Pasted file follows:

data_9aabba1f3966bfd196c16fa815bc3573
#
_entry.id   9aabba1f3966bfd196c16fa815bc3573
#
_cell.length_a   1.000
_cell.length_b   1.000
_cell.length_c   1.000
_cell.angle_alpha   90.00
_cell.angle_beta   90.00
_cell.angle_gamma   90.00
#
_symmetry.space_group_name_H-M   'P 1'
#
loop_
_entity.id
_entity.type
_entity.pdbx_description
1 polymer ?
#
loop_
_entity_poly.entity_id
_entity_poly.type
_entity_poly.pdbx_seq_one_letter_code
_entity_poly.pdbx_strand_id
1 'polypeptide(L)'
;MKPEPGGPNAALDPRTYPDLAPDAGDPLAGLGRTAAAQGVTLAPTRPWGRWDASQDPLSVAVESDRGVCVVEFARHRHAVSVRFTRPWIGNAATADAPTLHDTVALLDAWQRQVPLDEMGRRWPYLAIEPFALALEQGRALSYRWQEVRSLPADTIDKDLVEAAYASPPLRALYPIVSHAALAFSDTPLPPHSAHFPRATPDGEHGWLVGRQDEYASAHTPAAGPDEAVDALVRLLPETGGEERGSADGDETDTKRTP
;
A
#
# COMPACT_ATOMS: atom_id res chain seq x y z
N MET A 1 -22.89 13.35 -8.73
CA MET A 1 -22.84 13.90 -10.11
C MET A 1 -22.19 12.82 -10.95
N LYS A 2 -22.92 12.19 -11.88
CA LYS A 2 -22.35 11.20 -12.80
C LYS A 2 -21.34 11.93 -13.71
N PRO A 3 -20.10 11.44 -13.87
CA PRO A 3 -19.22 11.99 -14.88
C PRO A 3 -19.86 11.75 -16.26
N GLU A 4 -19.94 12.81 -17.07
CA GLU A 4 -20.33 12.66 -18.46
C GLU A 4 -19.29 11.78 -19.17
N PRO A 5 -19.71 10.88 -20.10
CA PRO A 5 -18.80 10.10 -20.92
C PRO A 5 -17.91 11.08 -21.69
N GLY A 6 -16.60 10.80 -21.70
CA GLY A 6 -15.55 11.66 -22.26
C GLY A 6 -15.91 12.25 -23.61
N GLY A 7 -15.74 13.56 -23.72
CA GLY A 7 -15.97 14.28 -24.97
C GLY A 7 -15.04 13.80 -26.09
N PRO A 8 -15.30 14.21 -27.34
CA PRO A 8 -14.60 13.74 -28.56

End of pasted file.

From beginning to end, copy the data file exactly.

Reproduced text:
data_9aabba1f3966bfd196c16fa815bc3573
#
_entry.id   9aabba1f3966bfd196c16fa815bc3573
#
_cell.length_a   1.000
_cell.length_b   1.000
_cell.length_c   1.000
_cell.angle_alpha   90.00
_cell.angle_beta   90.00
_cell.angle_gamma   90.00
#
_symmetry.space_group_name_H-M   'P 1'
#
loop_
_entity.id
_entity.type
_entity.pdbx_description
1 polymer ?
#
loop_
_entity_poly.entity_id
_entity_poly.type
_entity_poly.pdbx_seq_one_letter_code
_entity_poly.pdbx_strand_id
1 'polypeptide(L)'
;MKPEPGGPNAALDPRTYPDLAPDAGDPLAGLGRTAAAQGVTLAPTRPWGRWDASQDPLSVAVESDRGVCVVEFARHRHAVSVRFTRPWIGNAATADAPTLHDTVALLDAWQRQVPLDEMGRRWPYLAIEPFALALEQGRALSYRWQEVRSLPADTIDKDLVEAAYASPPLRALYPIVSHAALAFSDTPLPPHSAHFPRATPDGEHGWLVGRQDEYASAHTPAAGPDEAVDALVRLLPETGGEERGSADGDETDTKRTP
;
A
#
# COMPACT_ATOMS: atom_id res chain seq x y z
N MET A 1 -22.89 13.35 -8.73
CA MET A 1 -22.84 13.90 -10.11
C MET A 1 -22.19 12.82 -10.95
N LYS A 2 -22.92 12.19 -11.88
CA LYS A 2 -22.35 11.20 -12.80
C LYS A 2 -21.34 11.93 -13.71
N PRO A 3 -20.10 11.44 -13.87
CA PRO A 3 -19.22 11.99 -14.88
C PRO A 3 -19.86 11.75 -16.26
N GLU A 4 -19.94 12.81 -17.07
CA GLU A 4 -20.33 12.66 -18.46
C GLU A 4 -19.29 11.78 -19.17
N PRO A 5 -19.71 10.88 -20.10
CA PRO A 5 -18.80 10.10 -20.92
C PRO A 5 -17.91 11.08 -21.69
N GLY A 6 -16.60 10.80 -21.70
CA GLY A 6 -15.55 11.66 -22.26
C GLY A 6 -15.91 12.25 -23.61
N GLY A 7 -15.74 13.56 -23.72
CA GLY A 7 -15.97 14.28 -24.97
C GLY A 7 -15.04 13.80 -26.09
N PRO A 8 -15.30 14.21 -27.34
CA PRO A 8 -14.60 13.74 -28.56